Four other radicals allowed to leave Russia

NOVOSASITLI, Russia (Reuters) - Temur Djamalutdinov

An aerial view of the Dagestan capital of Makhachkala March 24, 2012. To match Special Report RUSSIA-MILITANTS/ REUTERS/Grigory Dukor/File Photo

From the village of Dzhemikent in Dagestan, Temur Djamalutdinov applied for an international passport in September 2014 but was rejected because he owed unpaid alimony to his ex-wife, said his brother, Arsen.

The following month, Djamalutdinov was put on a police list of Wahhabis. He was subject to regular police checks, his family said.

Yet two weeks later, he managed to leave the country with a freshly issued passport, his brother said. A local police officer said Djamalutdinov had crossed the border legally. Arsen Djamalutdinov said he still does not understand how his brother managed to leave.

In late December 2015, Arsen said, fellow radicals messaged him from Syria and told him that Djamalutdinov had been killed near Kobani, close to the Turkish border, around the same time another Russian militant, Magomed Rabadanov, died there.

Government officials had no comment on the case.

Uvais Sharapudinov and Akhmed Dengayev

Both men came from the village of Novosasitli in Dagestan and were part of the same militant group as Saadu Sharapudinov (see main story), according to a former local official who said he acted as a mediator in the case of Saadu Sharapudinov.

The former official said Dengayev and Uvais Sharapudinov (no relation to Saadu) agreed a deal with the local FSB to stop fighting in exchange for avoiding arrest and shortly afterwards decided to leave Russia. The former official said he helped them to get passports. Every Russian passport has to be approved by the FSB.

In the summer of 2013, the two men left Russia and traveled via Turkey to Syria, where they fought for armed Islamist groups, according to multiple sources in their home village and a person who was in Syria with them. Uvais Sharapudinov was injured during fighting over the border town of Kobani and died in a hospital on the Turkish side of the border, according to several acquaintances.

Dengayev left Syria before his rebel group joined Islamic State and returned to Russia, according to friends and relatives. He was sentenced to jail under a law that bans Russians from engaging in fighting abroad that is against Russia’s interests.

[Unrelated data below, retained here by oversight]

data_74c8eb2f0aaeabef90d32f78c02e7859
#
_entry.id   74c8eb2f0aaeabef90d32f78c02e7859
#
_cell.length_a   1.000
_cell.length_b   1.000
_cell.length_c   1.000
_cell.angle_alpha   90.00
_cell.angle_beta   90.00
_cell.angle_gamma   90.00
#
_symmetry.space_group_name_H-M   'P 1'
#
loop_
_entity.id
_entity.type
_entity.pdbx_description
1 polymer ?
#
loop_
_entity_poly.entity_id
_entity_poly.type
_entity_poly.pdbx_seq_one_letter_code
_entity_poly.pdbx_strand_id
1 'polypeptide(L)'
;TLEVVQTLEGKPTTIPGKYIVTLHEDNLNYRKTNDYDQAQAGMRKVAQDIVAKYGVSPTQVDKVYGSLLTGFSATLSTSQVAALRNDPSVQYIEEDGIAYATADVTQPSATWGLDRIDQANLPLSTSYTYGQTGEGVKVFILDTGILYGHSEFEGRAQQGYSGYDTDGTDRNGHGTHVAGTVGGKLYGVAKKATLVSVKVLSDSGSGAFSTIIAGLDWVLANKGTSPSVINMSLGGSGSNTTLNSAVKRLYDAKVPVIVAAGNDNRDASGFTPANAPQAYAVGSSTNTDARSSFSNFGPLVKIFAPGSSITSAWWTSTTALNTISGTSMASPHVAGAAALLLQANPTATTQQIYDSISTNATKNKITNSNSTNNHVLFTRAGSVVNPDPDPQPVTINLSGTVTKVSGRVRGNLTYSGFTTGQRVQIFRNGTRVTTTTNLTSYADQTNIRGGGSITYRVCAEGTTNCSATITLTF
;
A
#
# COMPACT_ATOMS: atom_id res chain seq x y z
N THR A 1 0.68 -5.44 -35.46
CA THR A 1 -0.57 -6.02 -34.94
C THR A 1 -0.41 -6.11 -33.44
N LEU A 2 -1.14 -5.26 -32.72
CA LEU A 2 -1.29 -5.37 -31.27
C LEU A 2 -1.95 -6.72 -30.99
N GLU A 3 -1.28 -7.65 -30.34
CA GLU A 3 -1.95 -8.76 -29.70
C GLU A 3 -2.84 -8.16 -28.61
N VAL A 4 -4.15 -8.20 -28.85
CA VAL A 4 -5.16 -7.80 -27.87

The security officer involved in the talks with militants from Novosasitli said: “I assumed they could leave for Syria. It was their legal right ... Even realizing someone could go to Syria, what could we do?”

Government officials had no comment on the case.

Akhmed Aligadjiev

A mugshot of Akhmed Aligadjiev can still be seen on old Dagestani billboards depicting wanted militants. His home village of Gimry is a hotspot for Islamist activity. In January this year, a heavily armed police unit was stopping all non-residents from entering the village.

Aligadjiev’s father, Magomed, said his son was put on a terrorist wanted list but in 2008 was offered a deal by the authorities. He said Aligadjiev and three other militants were allowed to get international passports and to fly out of Russia to wherever they wanted. They chose Syria. Aligadjiev senior explained his son’s choice by saying he had previously studied in Syria.

Aligadjiev senior said the authorities had been faced with a choice “to kill them, to jail them or to send them wherever they want.” He said he does not know whether his son later joined the fighting in Syria because he broke off contact with him due to his radical views.

The village head in Gimry, Aliashab Magomedov, confirmed Aligadjiev was sent abroad by authorities in exchange for surrendering.

Government officials had no comment on the case.


(Web version) How Russia allowed homegrown radicals to go and fight in Syria here


Edited by Richard Woods